Individual drugs

  • lithium
  • nicotinic acid (Niacin)
  • nifedipine (Adalat, Nifedical, Procardia and generics)
  • raloxifene (Evista)
  • terbutaline

Classes of drugs

  • statins—used to treat high cholesterol (e.g. atorvastatin, fluvastatin, lovastatin, pravastatin, rosuvastatin, simvastatin)
  • corticosteroids—such as prednisone, used to reduce inflammation for conditions like arthritis, asthma lupus, and rashes
  • diuretics—such as hydrochlorothiazide and furosemide (Lasix and generics) used to treat high blood pressure and heart failure
  • phenothiazines—tranquilizing drugs

Drinking alcohol can also trigger leg cramps.

Other potential treatments

Botulinum toxin (Botox); carisoprodol (Soma and generics); gabapentin (Neurontin and generics); orphenadrine (Norflex and generics); verapamil (Calan, Verelan, and generics); and even vitamin E have also been tried, but there is limited evidence to support their use. Drinking tonic water, which contains quinine, is unlikely to trigger the worrisome adverse effects that may occur when you take Qualaquin pills. Even if you choose a tonic water high in quinine, however, you'd have to consistently drink almost two liters a day to reach an effective level. If the cause of your leg cramping isn't clear, you can try stretching your calf muscles before bedtime. Although a few small studies suggest that stretching may not reduce the recurrence or severity of leg cramps, some people do find them helpful. You can also try using a pillow to prop up your feet, or dangling your feet over the edge of your bed at night.

What are the risks of using quinine for leg cramps?

Most of the serious side effects reported from the use of quinine have been in patients taking it off-label to treat leg cramps or RLS. Some of the more serious ones that can result in hospitalization, serious illness, and death include:

  • thrombocytopenia—decreased blood platelets (cells that help the blood to clot)
  • cardiac problems, including an abnormal heart rhythm (too fast, too slow or irregular)
  • rashes and other allergic reactions
  • thrombotic thrombocytopenic purpura—a rare, often fatal blood condition that causes clotting throughout the body
  • hearing problems
  • eye problems
  • electrolyte imbalance (the amount of minerals and fluids in the body)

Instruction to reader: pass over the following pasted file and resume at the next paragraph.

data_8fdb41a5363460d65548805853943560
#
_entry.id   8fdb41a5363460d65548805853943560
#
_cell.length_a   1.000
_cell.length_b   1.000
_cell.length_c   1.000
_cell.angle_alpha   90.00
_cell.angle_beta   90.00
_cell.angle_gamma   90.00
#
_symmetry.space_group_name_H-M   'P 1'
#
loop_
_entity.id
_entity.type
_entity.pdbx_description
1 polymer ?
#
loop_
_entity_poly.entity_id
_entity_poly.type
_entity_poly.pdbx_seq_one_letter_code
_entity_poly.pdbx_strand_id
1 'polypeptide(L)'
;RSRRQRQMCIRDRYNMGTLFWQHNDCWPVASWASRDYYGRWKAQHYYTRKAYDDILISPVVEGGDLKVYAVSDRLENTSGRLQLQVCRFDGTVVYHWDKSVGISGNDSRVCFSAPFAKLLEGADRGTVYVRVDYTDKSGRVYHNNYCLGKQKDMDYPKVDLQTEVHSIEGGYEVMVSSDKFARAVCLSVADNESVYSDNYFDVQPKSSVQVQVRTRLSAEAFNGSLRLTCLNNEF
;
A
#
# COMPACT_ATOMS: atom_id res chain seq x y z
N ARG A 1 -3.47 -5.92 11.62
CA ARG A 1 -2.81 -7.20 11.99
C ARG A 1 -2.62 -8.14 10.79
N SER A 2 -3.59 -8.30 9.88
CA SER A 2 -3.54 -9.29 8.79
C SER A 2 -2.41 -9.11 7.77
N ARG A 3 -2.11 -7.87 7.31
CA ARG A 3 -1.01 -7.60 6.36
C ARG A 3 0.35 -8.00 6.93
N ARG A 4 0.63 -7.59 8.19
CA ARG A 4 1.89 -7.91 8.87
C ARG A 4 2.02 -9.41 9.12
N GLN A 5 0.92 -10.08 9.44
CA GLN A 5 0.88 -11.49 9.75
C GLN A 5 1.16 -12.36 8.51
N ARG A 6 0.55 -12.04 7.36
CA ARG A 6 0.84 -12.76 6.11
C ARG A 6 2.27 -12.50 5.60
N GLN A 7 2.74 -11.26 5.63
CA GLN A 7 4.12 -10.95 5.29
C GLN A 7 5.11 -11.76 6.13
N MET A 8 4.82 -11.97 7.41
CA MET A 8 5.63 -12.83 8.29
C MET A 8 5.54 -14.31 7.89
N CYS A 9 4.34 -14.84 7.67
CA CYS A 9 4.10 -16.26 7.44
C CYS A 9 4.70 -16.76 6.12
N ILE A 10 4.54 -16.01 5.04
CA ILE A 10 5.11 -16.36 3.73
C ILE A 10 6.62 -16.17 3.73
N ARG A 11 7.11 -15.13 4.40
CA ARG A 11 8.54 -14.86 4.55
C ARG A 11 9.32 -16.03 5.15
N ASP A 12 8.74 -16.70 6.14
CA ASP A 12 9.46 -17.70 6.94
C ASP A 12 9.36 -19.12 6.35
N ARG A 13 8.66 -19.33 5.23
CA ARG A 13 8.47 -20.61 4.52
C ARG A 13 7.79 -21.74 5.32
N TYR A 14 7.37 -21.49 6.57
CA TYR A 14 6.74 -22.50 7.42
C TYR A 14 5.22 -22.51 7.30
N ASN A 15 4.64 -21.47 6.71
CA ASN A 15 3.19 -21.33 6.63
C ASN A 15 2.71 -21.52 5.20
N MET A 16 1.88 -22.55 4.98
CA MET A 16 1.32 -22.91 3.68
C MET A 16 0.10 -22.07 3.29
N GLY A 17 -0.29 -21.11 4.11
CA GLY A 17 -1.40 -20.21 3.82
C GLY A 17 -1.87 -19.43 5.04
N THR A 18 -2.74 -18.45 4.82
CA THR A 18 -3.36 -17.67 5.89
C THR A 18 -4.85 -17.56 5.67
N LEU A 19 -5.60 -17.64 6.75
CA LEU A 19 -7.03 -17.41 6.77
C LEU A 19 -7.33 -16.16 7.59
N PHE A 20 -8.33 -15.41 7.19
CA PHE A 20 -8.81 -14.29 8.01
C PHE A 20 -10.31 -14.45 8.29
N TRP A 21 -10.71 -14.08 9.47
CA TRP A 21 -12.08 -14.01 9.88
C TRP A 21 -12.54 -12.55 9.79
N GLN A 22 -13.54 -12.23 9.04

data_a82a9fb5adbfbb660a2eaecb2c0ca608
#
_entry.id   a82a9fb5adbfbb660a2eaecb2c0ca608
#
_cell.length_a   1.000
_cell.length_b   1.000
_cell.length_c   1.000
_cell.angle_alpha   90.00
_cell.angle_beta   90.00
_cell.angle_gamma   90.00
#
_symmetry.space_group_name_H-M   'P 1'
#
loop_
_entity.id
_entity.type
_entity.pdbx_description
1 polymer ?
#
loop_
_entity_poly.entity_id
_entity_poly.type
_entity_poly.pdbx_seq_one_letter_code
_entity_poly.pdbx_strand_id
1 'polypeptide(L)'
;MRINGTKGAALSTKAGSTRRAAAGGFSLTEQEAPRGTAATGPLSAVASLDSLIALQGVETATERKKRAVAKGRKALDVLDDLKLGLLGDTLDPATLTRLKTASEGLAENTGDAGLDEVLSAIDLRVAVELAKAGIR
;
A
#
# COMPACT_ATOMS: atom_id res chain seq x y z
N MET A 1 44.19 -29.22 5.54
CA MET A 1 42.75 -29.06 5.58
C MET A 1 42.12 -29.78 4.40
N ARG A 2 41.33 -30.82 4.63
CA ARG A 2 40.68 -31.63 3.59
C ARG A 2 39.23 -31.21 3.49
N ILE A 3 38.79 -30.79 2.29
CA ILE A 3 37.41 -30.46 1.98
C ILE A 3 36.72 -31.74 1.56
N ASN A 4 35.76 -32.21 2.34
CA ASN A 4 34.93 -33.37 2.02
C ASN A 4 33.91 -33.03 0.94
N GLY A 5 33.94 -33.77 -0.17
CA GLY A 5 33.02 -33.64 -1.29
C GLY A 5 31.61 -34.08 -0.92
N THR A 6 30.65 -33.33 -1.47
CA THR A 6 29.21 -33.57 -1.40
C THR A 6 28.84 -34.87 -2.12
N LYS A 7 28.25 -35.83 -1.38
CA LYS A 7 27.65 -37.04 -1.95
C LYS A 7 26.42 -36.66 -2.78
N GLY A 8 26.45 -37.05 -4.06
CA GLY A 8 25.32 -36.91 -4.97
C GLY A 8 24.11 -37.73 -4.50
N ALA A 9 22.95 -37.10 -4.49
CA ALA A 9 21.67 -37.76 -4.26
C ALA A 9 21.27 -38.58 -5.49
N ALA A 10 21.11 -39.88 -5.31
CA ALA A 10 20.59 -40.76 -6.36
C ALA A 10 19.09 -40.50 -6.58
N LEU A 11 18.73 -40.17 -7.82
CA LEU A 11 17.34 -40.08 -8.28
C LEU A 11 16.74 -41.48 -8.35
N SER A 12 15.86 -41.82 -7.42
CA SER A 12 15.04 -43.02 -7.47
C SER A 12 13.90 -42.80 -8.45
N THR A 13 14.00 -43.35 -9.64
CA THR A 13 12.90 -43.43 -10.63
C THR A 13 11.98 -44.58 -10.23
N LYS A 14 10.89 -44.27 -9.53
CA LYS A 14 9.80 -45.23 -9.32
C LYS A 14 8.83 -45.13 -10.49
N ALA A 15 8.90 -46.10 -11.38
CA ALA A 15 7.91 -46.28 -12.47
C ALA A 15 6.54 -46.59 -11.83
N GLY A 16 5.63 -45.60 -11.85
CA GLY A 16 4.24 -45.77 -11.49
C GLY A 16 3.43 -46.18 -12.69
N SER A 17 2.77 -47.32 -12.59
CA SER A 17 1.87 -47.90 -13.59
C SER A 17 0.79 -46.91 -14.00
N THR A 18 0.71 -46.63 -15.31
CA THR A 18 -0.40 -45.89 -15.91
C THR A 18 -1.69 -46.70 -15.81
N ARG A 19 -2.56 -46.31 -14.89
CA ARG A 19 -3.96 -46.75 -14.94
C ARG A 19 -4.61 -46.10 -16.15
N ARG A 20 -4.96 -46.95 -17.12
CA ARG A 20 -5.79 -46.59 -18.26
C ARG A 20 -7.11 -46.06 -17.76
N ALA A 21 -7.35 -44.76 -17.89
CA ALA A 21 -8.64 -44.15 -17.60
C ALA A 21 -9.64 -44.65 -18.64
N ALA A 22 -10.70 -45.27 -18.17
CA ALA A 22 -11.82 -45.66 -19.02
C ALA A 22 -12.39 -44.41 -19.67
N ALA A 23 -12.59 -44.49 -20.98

• kidney failure
  • lung toxicity

Quinine can also interact with other medications, including antiarrhythmics (e.g. amiodarone, disopyramide, dofetilide, quinidine, sotalol); digoxin; blood thinners; drugs to control seizures; and neuromuscular-blocking drugs (used during surgery).

You should not take quinine if you have certain hereditary heart conditions, such as a prolonged QT interval (a rare problem that may cause fainting or an irregular heartbeat); an abnormal electrocardiogram (ECG; a test that measures the electrical activity of the heart); or if you have or have ever had G-6-PD, or glucose-6-phosphate dehydrogenase, deficiency (an inherited blood disease). Additionally, you should avoid quinine if you have myasthenia gravis (a condition that causes weakness of certain muscles), or optic neuritis (inflammation of the optic nerve that may cause sudden changes in vision), or if you have had an allergic reaction to quinine or similar medicines such as mefloquine or quinidine.

Side effect symptoms to watch out for:

Indicating low blood sugar (hypoglycemia)

  • shakiness
  • dizziness or lightheadedness
  • sweating
  • nervousness or irritability
  • sudden changes in behavior or mood
  • headaches
  • numbness or tingling around the mouth
  • weakness
  • pale skin
  • hunger
  • clumsy or jerky movements

Severe symptoms related to low blood sugar (hypoglycemia)

  • confusion
  • seizures
  • loss of consciousness

Serious side effects
Call your doctor immediately if you experience any of the following:

  • rash
  • hives
  • itching
  • hoarseness
  • difficulty breathing or swallowing
  • swelling of the face, throat, lips, eyes, hands, feet, ankles, or lower legs
  • fever
  • blisters
  • stomach pain
  • vomiting
  • diarrhea
  • blurriness or changes in color vision
  • inability to hear or see
  • faintness
  • easy bruising
  • unusual bleeding
  • blood in the urine
  • dark or tarry stools
  • nosebleeds
  • sore throat
  • changes in heartbeat
  • chest pain

Other side effects
Tell your doctor if any of these symptoms are severe or do not go away:

  • nausea
  • restlessness
  • difficulty hearing or ringing in the ears
  • confusion
  • nervousness

Bottom line. Quinine is widely prescribed to treat leg cramps (and less frequently, other cramping disorders) even though the FDA and the drug's prescribing information specifically caution that it should not be prescribed for those conditions. CR medical advisers suggest: Talk with your doctor about all drug and nondrug treatments for leg cramps. The risk of serious or life-threatening side effects from quinine and the lack of convincing evidence for its use outweigh the potential benefit of the drug for any condition except malaria.

This off-label drug use report is made possible through a collaboration between Consumer Reports Best Buy Drugs and the American Society of Health-System Pharmacists. This is the eighth in a series based on professional reports prepared by ASHP.

These materials were made possible by a grant from the state Attorney General Consumer and Prescriber Education Grant Program, which is funded by a multistate settlement of consumer fraud claims regarding the marketing of the prescription drug Neurontin (gabapentin).